Everything you need to know about former FBI chief James Comey's testimony

Everything you need to know about former FBI chief James Comey's testimony

Former FBI chief James Comey is set to give his first public comments since he was fired from the position. Ahead of today’s testimony from 3pm Irish time, Comey has released his hotly anticipated prepared remarks and they are certainly explosive.

It’s been a month of drama since Donald Trump fired Comey, so here’s everything you need to know about the congressional hearing and what the former FBI director is going to say.

Why was Comey fired?

Intelligence chiefs
The country’s intelligence chiefs have already faced questions from Congress on the matter (Carolyn Kaster/AP)

Just to recap, Comey was fired whilst he was overseeing the investigation into possible coordination between Russia and the Trump campaign.

The White House initially said Trump was acting on the recommendation of Justice Department leaders. However, Trump gave a slightly different explanation when he said in an NBC News interview that he had already decided to dismiss Comey and was thinking of “this Russia thing” when he did so.

What is in Comey’s testimony?

Comey spoke to the president nine times in six months (John Minchillo/AP)

In his comments, Comey says that he can recall having nine one-on-one conversations with Trump in four months – all of which he recorded in memos afterwards because of their content. In the testimony, he recounts what went down in each conversation – some of which were in person, and some on the phone.

One particular conversation about loyalty sticks out. The president allegedly said: “I need loyalty, I expect loyalty.” Comey says that he later repeated: “‘I need loyalty.’ I replied, ‘You will always get honesty from me.’ He paused and then said, ‘That’s what I want, honest loyalty.’ I paused, and then said, ‘You will get that from me’.”

In the testimony, Comey emphasises the fact that the FBI is not involved in politics, something he was worried Trump was trying to encourage. He was apparently so concerned about this that at one point he asked the Attorney General Jeff Sessions to prevent future direct communication between Trump and himself.

Comey reveals that the president seemed to be asking him to stop investigating his former national security adviser, Michael Flynn: “I had understood the president to be requesting that we drop any investigation of Flynn in connection with false statements about his conversations with the Russian ambassador in December.”

In their last conversation, Comey recounts that Trump said: “‘Because I have been very loyal to you, very loyal; we had that thing you know’. I did not reply or ask him what he meant by ‘that thing’.”

What are the legal implications of these comments?

The president allegedly demanded loyalty from Comey (Pablo Martinez Monsivais/AP)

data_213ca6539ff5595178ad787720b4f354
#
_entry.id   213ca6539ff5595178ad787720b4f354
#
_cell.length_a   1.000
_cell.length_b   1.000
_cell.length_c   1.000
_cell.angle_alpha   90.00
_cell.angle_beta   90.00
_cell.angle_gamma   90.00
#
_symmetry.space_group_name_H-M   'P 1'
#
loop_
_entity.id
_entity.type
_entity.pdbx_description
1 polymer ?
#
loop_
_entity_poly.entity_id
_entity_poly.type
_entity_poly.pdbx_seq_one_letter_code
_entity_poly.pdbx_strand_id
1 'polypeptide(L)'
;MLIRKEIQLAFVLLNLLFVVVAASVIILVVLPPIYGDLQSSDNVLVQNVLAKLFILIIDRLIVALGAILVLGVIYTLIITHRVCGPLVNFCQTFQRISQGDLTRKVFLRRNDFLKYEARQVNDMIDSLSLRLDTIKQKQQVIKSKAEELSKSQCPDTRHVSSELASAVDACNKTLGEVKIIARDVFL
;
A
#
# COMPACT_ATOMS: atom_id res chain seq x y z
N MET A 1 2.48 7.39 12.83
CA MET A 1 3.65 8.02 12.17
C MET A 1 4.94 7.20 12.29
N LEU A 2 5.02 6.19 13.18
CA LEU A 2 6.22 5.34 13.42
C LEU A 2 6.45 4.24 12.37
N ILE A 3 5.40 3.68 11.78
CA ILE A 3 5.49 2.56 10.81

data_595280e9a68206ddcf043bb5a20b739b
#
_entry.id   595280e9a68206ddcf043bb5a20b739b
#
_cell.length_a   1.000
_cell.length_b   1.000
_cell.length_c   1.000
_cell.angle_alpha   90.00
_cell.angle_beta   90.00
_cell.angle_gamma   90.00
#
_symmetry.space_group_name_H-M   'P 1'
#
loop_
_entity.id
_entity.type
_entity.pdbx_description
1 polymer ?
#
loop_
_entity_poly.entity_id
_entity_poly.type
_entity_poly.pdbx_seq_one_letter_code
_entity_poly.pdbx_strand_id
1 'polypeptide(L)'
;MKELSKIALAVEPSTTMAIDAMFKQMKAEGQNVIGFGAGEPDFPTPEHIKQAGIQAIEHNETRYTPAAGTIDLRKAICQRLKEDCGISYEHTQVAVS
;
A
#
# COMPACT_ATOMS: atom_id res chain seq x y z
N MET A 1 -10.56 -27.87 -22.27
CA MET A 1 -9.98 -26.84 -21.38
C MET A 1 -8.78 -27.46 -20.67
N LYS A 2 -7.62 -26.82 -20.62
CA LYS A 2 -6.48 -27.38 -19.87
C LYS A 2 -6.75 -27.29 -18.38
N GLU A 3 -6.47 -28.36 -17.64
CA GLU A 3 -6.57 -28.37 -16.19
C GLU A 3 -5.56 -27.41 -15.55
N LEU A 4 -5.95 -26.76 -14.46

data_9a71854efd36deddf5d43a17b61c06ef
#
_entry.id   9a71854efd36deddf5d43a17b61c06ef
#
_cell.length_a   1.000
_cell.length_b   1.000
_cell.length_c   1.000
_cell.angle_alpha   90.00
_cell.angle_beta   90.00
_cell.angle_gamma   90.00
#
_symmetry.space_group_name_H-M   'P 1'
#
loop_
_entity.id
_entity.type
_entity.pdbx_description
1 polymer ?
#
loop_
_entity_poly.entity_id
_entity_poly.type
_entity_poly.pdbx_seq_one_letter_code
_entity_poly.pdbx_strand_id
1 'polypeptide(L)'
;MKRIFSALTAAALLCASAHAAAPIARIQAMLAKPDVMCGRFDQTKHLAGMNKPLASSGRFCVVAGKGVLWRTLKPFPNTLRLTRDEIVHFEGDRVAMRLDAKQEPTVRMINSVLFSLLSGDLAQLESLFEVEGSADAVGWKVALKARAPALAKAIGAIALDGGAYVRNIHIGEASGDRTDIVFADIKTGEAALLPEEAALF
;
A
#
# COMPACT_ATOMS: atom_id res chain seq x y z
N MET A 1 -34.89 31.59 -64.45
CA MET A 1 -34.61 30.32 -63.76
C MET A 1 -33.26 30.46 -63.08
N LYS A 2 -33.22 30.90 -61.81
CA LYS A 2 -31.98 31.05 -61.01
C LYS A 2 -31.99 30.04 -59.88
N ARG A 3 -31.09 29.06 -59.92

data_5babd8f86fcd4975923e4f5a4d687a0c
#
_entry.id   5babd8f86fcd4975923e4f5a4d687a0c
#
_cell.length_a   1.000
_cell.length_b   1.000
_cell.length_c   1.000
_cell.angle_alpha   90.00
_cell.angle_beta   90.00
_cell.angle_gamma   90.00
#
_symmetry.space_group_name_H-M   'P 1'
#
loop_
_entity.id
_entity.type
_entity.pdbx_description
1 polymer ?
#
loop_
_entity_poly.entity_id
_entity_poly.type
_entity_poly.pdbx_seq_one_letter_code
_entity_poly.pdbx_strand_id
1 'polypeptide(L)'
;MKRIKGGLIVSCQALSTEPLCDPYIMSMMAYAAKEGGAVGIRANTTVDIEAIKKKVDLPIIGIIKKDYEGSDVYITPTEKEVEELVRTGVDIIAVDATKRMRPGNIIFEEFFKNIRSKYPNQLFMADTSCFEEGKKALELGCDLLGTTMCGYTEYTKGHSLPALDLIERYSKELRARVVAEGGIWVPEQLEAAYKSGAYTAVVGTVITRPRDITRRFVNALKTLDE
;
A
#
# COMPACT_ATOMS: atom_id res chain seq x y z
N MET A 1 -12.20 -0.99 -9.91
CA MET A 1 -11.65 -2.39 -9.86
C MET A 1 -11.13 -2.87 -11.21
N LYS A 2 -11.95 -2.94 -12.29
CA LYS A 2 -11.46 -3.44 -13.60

Legal experts say conversations attributed by Comey to Trump were clumsy and inappropriate at best. In the worst light, these recollections could provide enough evidence to build a case that the president tried to interfere with a criminal investigation.

However, Trump’s personal lawyer said the president was cheered by the testimony.

“The president is pleased that Mr Comey has finally publicly confirmed his private reports that the president was not under investigation in any Russian probe,” attorney Mark Kasowitz said in a statement. “The president feels completely and totally vindicated. He is eager to continue to move forward with his agenda.”

What happens next?

Comey testimony
Comey will give his testimony to Congress today (Carolyn Kaster/AP)

Comey is due to give this testimony today, and it is likely that Republicans will press him on why he did not raise his concerns about Trump publicly or resign. Some may attempt to divert attention from Comey’s remarks about Trump by focusing on two issues they’ve repeatedly seized on: leaks and revealing the names of Americans in intelligence reports.

Comey is unlikely to say anything that could interfere with or undercut the ongoing federal investigation into Russia ties.

Trump has derisively characterised Comey as a “showboat”. Whilst this is hardly a label with which Comey’s supporters would agree, American media have been among those labelling the ex-FBI chief as showing a flair for drama during his career.

As such, Washington DC is hugely excited for the congressional hearing – so much so that The Washingtonian reports that at least three bars in the city will open early for Comey’s testimony. One Irish pub will even be serving a special “covfefe” cocktail, whatever that entails.

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